Individuals who are not showing widespread generalization of newly learned skills or autonomy of responding can be taught to self-manage behavior. The general procedure involves teaching individuals to discriminate between appropriate and inappropriate behaviors, then to actively record correct responses, and in some cases to administer self-rewards. This procedure can foster generalization of appropriate behaviors across settings and interactions with others while decreasing the need for constant and long-term vigilance by a clinician (Jones, Nelson, & Kazdin, 1977; Kazdin, 1974; Kern, Marder, Boyajian, Elliot, & McElhatten, 1997; R. L. Koegel, Koegel, & Parks, 1995; Pieree & Schreibman, 1994; Stahmer & Schreibman, 1992). Interventions using self-management have been shown to result in increases in personal competence, problem solving, and independence (L. K. Koegel & Koegel, 1995) and have been successful in targeting a variety of behaviors such as stereotypy (R. L. Koegel & Koegel, 1990), social skills (L. K. Koegel et al., 1992; R. L. Koegel & Frea, 1993; Reese, Sherman, & Sheldon, 1984), disruptive behavior (Newman, Tuntigian, Ryan, & Reinecke, 1997), appropriate play (Stahmer & Schreibman, 1992), and academic skills (Harris, 1986). In addition, implementing a self-management program can promote a cycle of increasing positive interactions, as the children leam to self-recruit reinforcement for appropriate behaviors in the natural environment, thus increasing the likelihood of obtaining reinforcement from individuals outside the intervention setting (Baer, Fowler, & Carden-Smith, 1984; Todd, Horner, & Sugai, 1999).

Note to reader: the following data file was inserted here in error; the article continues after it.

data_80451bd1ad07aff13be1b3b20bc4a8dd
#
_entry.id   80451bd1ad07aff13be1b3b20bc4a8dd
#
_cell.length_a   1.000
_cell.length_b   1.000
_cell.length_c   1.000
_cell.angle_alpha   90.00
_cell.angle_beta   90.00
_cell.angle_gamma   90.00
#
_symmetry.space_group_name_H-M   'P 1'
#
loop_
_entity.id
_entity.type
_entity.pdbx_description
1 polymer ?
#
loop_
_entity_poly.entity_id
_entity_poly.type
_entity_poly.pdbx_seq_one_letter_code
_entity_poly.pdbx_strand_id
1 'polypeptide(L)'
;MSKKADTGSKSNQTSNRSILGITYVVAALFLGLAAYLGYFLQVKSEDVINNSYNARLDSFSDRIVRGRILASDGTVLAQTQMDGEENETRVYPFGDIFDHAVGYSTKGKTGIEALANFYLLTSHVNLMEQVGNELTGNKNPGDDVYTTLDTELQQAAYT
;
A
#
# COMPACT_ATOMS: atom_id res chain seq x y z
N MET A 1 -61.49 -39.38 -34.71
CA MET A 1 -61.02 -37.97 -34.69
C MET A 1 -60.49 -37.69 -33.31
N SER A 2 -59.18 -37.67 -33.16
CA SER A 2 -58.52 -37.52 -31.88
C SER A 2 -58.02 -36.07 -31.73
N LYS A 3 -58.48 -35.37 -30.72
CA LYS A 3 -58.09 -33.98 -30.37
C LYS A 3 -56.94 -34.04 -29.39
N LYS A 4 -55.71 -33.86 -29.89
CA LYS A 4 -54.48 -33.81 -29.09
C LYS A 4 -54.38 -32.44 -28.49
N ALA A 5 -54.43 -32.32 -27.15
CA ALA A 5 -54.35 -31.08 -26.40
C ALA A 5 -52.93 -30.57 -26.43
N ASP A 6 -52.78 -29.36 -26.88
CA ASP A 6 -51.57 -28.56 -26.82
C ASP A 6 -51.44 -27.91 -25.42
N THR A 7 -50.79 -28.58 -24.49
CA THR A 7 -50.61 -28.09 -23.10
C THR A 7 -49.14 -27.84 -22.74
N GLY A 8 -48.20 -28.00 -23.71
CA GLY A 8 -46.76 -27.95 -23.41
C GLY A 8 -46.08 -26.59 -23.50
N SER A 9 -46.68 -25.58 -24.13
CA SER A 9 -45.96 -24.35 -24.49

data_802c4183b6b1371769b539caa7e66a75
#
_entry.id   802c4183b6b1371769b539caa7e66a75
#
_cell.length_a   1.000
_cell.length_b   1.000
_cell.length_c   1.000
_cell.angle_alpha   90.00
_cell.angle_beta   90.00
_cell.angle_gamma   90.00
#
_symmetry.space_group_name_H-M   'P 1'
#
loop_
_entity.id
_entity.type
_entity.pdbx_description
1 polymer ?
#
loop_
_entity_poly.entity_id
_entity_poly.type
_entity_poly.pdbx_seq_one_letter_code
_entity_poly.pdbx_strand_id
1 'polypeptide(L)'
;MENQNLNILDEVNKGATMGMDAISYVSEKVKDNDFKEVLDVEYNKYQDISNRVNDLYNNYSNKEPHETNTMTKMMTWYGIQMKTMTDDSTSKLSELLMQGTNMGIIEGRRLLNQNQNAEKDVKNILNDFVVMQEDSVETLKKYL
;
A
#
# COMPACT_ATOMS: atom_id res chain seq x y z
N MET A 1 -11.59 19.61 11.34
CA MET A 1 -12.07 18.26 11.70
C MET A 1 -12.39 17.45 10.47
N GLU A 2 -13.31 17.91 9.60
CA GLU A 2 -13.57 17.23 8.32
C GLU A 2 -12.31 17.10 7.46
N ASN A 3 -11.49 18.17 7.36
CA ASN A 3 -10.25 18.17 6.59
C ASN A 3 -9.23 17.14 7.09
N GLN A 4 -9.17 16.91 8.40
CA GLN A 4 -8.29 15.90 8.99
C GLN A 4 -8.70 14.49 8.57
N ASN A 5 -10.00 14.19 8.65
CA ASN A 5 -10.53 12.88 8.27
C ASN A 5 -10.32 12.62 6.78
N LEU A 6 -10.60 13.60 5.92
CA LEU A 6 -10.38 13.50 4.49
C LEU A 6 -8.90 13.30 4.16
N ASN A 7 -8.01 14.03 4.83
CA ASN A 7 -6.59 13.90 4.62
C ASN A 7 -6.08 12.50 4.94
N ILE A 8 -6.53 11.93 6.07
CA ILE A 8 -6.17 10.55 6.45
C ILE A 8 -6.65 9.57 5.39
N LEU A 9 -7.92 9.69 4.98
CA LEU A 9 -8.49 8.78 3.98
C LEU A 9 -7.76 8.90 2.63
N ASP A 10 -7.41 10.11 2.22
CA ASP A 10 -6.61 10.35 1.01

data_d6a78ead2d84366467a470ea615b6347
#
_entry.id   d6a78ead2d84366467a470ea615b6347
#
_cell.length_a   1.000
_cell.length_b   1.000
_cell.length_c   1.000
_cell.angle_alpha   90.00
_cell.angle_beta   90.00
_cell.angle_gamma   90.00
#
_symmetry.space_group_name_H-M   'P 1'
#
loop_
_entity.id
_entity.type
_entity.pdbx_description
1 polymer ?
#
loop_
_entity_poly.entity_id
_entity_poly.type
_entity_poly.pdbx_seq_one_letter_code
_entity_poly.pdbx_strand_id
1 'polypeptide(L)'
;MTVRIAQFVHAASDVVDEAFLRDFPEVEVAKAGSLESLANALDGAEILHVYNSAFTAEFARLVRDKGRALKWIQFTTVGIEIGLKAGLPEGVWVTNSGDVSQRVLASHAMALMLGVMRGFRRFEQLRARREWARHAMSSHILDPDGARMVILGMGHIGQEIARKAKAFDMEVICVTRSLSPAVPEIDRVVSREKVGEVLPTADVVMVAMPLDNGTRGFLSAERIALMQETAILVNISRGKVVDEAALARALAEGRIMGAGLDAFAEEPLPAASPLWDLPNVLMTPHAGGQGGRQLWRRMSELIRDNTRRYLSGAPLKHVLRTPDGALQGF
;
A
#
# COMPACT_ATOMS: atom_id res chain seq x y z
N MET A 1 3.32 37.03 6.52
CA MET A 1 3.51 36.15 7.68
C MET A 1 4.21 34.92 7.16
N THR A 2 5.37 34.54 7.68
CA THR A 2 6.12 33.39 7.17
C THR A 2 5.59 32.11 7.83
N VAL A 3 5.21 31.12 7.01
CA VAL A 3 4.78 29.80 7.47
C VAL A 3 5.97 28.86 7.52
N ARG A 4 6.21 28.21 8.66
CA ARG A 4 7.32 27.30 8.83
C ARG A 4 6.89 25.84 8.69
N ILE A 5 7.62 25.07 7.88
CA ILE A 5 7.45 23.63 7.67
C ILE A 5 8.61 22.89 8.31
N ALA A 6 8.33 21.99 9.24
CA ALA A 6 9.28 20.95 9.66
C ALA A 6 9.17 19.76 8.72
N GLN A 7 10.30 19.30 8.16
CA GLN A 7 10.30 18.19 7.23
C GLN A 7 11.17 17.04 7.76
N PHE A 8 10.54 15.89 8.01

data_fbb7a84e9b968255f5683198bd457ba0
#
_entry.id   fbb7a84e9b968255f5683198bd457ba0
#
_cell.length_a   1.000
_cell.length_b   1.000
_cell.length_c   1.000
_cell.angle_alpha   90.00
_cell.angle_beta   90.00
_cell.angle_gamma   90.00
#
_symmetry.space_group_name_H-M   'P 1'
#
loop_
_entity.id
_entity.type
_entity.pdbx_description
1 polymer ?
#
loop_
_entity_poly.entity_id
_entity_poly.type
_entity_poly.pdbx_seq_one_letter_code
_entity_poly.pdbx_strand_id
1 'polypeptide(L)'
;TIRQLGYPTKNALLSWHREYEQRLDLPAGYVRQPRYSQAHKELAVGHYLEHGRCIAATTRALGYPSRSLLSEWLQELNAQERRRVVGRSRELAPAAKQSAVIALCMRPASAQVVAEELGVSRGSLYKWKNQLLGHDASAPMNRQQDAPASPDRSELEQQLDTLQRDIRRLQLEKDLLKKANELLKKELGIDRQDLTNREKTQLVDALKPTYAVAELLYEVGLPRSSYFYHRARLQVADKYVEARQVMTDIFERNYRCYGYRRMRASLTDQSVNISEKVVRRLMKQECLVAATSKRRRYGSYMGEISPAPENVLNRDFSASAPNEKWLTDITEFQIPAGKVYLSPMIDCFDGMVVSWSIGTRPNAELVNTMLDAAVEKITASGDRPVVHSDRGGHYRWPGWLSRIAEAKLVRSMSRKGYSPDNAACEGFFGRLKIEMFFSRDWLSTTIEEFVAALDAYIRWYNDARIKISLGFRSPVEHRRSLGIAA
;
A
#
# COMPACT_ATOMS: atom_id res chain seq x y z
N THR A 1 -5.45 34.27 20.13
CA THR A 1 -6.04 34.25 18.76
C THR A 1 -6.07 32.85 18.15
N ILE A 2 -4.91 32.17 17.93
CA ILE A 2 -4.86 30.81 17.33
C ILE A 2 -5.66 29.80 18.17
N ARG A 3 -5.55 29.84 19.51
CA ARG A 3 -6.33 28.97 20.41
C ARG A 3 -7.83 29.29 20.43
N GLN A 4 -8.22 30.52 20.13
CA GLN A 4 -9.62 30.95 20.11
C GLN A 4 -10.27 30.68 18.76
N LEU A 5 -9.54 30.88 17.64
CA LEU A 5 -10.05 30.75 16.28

Self-Initiations
Self-initiations are an additional pivotal area that when targeted tan lead to improvements in social and pragmatic development. Although typically developing children demonstrate a variety of initiations (such as asking questions) in social and learning contexts, children with autism and similar communicative disorders often do not use initiations that lead to such interactions (cf. Hung, 1977; L. K. Koegel, 1995; Paul & Shiffer, 1991; Tagar-Flusherg, 1994; Taylor & Harris, 1995; Wetherby & Prutting, 1984). Strategies that teach children with autism to self-initiate social and teaching interactions may promote learning in language, social skills, and pragmatics (L. K. Koegel, Camarata, Valdez-Menchaea, & Koegel, 1998; L. K. Koegel, Koegel, Shoshan, & McNerney, 1999; Krantz & McClannahan, 1993; Yoder, Warren, & Hull, 1995) and concomitantly lead to decreases in untreated disruptive behavior (Oke & Schreibman, 1990).

Summary of Conceptual Framework